What is the revelation Tom has when looking into his living room in "Content of the Dead Man's Pocket"?

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A little over halfway through the story, Tom has a revelation when he looks into his living room, and it's this: even though he feels like he's been outside on the ledge of the building for a long time, it's actually only been a few minutes.

He can tell because he sees "a thin curl of blue smoke" on his desk, and he's astonished to realize that it's his own still-lit cigarette that he had left there.

For Tom, this revelation is "past all belief." His movements outward to get the paper, and back toward the window to make his return to safety, seemed to have taken a very long time; events that truly happen in an instant seem to stretch out for Tom into painfully long moments.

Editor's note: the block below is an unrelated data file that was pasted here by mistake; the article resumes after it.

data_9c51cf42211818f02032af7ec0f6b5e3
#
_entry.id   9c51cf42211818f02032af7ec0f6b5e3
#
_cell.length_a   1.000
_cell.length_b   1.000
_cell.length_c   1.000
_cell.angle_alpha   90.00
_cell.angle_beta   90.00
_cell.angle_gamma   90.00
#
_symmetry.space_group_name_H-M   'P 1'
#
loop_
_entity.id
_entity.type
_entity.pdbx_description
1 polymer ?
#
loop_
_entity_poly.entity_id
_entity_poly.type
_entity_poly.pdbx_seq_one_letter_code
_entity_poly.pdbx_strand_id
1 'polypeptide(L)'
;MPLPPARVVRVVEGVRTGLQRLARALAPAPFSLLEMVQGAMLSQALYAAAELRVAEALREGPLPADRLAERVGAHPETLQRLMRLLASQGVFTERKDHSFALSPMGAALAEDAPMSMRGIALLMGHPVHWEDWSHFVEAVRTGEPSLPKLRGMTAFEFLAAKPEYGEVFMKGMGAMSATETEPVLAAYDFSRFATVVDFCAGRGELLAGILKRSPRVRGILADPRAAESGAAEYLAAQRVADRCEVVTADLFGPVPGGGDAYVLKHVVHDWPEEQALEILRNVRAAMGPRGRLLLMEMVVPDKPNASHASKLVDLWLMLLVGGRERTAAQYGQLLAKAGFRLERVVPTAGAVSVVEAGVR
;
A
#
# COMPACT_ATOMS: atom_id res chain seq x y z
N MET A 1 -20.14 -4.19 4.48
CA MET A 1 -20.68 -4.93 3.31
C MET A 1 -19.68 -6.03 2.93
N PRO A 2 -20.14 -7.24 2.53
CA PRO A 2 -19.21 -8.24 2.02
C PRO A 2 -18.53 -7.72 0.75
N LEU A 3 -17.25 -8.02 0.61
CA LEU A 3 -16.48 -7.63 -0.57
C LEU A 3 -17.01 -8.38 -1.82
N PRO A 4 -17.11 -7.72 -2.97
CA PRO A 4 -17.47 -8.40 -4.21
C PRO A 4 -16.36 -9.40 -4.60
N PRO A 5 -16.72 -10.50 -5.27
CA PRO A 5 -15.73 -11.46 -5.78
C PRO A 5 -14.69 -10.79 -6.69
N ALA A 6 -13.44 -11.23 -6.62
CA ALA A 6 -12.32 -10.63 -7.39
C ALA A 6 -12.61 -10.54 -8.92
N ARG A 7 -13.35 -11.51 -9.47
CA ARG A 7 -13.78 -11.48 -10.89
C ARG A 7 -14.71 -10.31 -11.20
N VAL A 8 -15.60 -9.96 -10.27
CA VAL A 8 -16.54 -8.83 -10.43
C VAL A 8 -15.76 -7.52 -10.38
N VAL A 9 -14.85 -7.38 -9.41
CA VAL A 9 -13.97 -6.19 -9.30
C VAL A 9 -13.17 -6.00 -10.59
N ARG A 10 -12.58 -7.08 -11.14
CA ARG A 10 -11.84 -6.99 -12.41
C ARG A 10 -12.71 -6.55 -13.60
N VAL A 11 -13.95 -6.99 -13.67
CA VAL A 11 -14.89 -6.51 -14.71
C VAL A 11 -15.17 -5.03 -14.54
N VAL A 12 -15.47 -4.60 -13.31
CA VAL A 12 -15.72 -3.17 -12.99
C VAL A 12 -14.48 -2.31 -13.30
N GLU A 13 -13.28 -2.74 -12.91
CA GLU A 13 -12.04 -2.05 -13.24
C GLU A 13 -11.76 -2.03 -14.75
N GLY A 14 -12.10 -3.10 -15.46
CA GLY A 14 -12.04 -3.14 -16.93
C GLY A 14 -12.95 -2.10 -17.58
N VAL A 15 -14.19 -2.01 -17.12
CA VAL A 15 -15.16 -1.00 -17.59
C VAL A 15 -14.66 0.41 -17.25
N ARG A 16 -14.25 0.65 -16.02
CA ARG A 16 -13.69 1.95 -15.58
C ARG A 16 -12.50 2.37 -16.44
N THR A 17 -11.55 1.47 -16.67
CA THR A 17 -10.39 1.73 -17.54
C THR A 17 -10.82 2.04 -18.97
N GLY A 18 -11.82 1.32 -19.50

Tom's realization about how long he's actually been outside the building has important consequences for this story, both plot-wise and thematically. It precedes his later revelation that his wife, Clare, won't be home to rescue him for several hours at least, and it's this second realization that prompts Tom to try his hardest to break the window and get back in. Thematically, Tom has to struggle with the concept of time, and he has to realize that he's been wrong about how he understands the nature of time and how he's been squandering his own time in life. The revelation about how long he's been outside, and the follow-up realization about how long it will be until Clare comes home, help prepare Tom for his final epiphany: that he's been wasting his time on work projects that don't matter, and that he needs to spend his time more wisely with the wife he dearly loves.

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